UN Secretary General Ban Ki-moon nearly cried with joy. On Dec. 12 of last year nearly 200 countries agreed on the urgency to actively address climate change. Of great importance was the fact that the 55 countries that account for two-thirds of the total global greenhouse gas (GHG) emissions signed the Conference Of Parties agreement (COP21). This was done through the United Nation’s Framework Convention on Climate Change that was adopted to reduce GHGs on a scheduled basis. The agreement will be available for signature from April 22, 2016, to April 21, 2017, at the United Nations Headquarters in New York City.
The goal was to cap global temperature rise at 20C (3.60F) by 2050. The world has already warmed about 0.9C (1.6F). NASA has confirmed that 2015 was the warmest year on record. The problem is a 20C increase would likely yield runaway feedback effects, such as increasing extinction events, communities at risk from sea level rise, changes in food supplies due to extreme weather, damaging high temperatures, droughts, and others.
Some key COP21 target GHG-reduction goals include:
- U.S. – 28 percent below 2005 levels by 2025.
- European Union – 40 percent below 1990 levels by 2030.
- Russia – 25 to 30 percent by 2030.
- China – 35 to 40 percent by 2030.
President Obama, on Dec. 14, 2015, announced total support of the COP21 agreement. He said the agreement was “the best chance we have to save the one planet we have.”
These reductions, however, do not achieve the scientifically significant 20C goal. Even with these we are likely to hit 1.50C (2.70F) by 2028, and 30C (5.40F) by 2100 because underdeveloped countries will become major emitters. But the importance of COP21 is that it could be a critical step toward a carbon-free economy.
In order to stay below a global warming temperature of 20C the world cannot burn all the fossil fuel on the planet. Since the Industrial Revolution we’ve emitted 1,970 gigatons of CO2 into the atmosphere. But the atmosphere cannot take more than about 3,000 gigatons if we are to level out at the 20C goal, according to the Climate Change 2014 Synthesis Report. This means that the world cannot burn more than another 1,000 gigatons of fossil fuel carbon. Right now we are on an energy path to exceed that.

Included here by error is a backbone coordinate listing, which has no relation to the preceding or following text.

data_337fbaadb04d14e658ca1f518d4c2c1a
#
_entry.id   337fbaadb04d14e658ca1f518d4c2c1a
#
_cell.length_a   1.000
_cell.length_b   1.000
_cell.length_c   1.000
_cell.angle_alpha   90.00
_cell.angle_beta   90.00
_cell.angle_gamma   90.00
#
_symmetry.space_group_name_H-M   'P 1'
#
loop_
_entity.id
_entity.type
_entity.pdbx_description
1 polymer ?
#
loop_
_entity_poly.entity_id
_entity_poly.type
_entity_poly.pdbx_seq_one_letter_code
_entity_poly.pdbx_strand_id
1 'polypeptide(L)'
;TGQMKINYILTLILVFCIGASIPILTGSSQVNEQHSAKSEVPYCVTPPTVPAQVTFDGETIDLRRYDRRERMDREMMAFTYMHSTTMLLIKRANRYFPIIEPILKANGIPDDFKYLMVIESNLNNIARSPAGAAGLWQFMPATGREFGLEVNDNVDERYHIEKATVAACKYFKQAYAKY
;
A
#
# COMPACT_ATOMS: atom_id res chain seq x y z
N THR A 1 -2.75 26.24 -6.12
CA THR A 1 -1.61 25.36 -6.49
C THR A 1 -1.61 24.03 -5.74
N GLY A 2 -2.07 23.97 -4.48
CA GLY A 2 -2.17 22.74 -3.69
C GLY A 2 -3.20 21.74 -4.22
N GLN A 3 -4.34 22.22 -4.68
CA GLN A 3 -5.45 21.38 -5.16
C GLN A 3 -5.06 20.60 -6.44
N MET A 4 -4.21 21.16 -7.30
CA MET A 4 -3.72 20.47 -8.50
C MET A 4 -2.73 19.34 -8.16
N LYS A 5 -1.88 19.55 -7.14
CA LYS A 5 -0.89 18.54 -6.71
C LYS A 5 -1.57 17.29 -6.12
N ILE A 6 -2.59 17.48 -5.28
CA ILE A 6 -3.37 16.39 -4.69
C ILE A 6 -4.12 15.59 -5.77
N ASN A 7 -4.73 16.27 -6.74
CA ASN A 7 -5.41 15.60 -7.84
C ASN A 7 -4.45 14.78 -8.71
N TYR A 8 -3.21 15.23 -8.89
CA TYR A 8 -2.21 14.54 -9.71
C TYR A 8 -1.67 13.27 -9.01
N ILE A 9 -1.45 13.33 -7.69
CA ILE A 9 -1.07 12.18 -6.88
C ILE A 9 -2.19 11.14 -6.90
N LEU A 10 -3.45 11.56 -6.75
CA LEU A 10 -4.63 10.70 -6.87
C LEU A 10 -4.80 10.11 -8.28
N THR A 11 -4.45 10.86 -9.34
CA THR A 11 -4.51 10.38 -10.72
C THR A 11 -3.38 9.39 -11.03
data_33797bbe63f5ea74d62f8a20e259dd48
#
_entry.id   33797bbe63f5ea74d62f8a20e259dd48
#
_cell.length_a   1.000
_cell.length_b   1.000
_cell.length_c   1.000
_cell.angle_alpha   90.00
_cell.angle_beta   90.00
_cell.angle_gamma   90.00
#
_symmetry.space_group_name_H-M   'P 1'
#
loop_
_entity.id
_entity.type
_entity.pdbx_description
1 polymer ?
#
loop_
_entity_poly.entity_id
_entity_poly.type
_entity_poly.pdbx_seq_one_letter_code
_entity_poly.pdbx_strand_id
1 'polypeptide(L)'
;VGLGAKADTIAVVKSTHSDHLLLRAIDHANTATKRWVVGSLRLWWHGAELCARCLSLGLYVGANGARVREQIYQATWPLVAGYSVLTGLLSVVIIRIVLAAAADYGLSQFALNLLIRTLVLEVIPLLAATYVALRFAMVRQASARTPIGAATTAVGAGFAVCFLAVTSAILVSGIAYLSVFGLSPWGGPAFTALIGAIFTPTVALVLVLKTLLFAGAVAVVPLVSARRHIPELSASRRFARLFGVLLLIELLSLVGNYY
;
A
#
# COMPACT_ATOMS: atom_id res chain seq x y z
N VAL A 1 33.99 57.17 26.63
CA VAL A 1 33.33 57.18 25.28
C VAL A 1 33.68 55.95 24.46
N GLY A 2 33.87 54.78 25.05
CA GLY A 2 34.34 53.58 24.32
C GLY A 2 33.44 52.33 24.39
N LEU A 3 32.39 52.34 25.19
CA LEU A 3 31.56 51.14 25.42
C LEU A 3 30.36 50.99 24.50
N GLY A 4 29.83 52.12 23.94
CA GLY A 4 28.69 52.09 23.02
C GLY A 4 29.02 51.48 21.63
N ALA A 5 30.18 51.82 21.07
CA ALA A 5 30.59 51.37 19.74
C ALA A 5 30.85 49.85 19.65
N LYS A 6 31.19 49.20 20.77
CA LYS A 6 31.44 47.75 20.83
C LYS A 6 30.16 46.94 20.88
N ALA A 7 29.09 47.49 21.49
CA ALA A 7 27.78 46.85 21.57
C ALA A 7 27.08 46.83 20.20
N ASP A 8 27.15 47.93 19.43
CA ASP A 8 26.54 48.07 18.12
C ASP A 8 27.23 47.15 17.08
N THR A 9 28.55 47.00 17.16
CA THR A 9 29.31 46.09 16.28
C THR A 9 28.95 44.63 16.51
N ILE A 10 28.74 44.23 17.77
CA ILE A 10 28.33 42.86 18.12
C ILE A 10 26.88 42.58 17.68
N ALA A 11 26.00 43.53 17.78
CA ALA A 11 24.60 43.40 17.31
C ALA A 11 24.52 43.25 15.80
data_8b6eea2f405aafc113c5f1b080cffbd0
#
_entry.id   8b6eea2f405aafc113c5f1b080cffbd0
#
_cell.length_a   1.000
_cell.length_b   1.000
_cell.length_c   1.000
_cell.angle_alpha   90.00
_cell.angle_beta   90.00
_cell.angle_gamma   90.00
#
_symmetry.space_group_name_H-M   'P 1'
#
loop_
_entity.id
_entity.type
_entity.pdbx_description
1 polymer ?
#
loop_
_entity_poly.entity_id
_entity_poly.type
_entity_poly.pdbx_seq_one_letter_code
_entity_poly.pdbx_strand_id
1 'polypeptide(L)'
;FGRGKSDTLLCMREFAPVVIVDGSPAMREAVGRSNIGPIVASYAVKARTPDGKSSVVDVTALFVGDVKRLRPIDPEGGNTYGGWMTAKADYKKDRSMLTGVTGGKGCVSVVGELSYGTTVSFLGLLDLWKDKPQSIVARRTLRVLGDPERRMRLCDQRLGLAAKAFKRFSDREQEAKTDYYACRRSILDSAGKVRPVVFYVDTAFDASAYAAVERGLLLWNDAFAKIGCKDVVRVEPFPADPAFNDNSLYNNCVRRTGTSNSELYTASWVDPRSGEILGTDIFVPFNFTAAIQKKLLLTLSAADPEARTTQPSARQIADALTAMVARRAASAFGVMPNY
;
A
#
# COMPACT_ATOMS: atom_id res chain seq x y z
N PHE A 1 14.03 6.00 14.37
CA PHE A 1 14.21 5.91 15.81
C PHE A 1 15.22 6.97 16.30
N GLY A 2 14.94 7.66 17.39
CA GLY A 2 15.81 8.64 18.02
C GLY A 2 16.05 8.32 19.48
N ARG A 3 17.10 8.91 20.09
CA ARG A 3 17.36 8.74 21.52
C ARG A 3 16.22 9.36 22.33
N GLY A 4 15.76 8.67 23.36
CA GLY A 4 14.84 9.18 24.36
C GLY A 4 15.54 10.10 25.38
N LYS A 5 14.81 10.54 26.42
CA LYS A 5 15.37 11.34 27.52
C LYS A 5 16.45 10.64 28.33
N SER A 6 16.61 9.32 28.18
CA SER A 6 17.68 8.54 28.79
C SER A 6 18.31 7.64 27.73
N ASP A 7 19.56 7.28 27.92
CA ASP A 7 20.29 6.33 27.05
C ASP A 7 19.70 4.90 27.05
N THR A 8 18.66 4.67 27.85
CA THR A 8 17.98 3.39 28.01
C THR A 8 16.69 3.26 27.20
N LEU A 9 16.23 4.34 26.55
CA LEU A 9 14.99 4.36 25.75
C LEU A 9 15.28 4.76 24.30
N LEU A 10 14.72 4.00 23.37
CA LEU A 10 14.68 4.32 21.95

Then another setback occurs. Recall the 2007 Supreme Court decision that GHG emissions are subject to pollution regulation under the Clean Air Act administered by EPA? On Feb. 9, 2016, the Supreme Court temporarily blocked the EPA’s effort under the Clean Power Plan to implement emission cuts from power plants, while a lower court decides if the Plan exceeds the EPA’s authority.
Coal companies and others are spending millions to defeat the Plan. Their claim is: too much too soon.
Why is it too much too soon? The transformation from a carbon-economy to a non-carbon economy is feasible. We have the science, engineering, technology and financial capability to make this change. The Solution Project (thesolutionsproject.org) has assessed what changes would be needed in a set timeline. Energy choices include fossil fuels, bio-fuels, nuclear, solar, wind, hydro, wave and tidal and geothermal. In addition would be continued improvements in energy efficiency. This analysis indicates that a 50 percent change to renewables would have to be achieved by 2025, and then a 100 percent change by 2050. By then the U.S. energy mix could be the following:
- Residential, Commercial and Government Rooftop Solar – 15.4 percent
- Solar PV and Concentrated Solar Plants – 32.3 percent
- Onshore Wind – 30.9 percent
- Offshore Wind – 17.5 percent
- Hydroelectric – 3.1 percent
- Geothermal, Tidal and Other Sources – 0.9 percent
This type of plan could generate 2.3 million construction and 2.8 million operations jobs. It could save Americans more than $587 billion in health care costs through reductions in pollution-related illnesses. This could mean a savings of $444 on annual energy bills per person in 2050, and more than $8,000 per person in savings related to energy, health and climate costs.
Why isn’t this happening? Two reasons. The first is politics where special interest groups lobby elected officials to ensure the carbon economy status quo is maintained. The second is negativism: It can’t be done. The expertise exists to do this. The positive economics and quality of life improvements are great. It requires the willingness of Americans becoming involved and improving their lives.
What’s the first step? Get involved, vote, and participate in community decisions to move toward sustainable practices.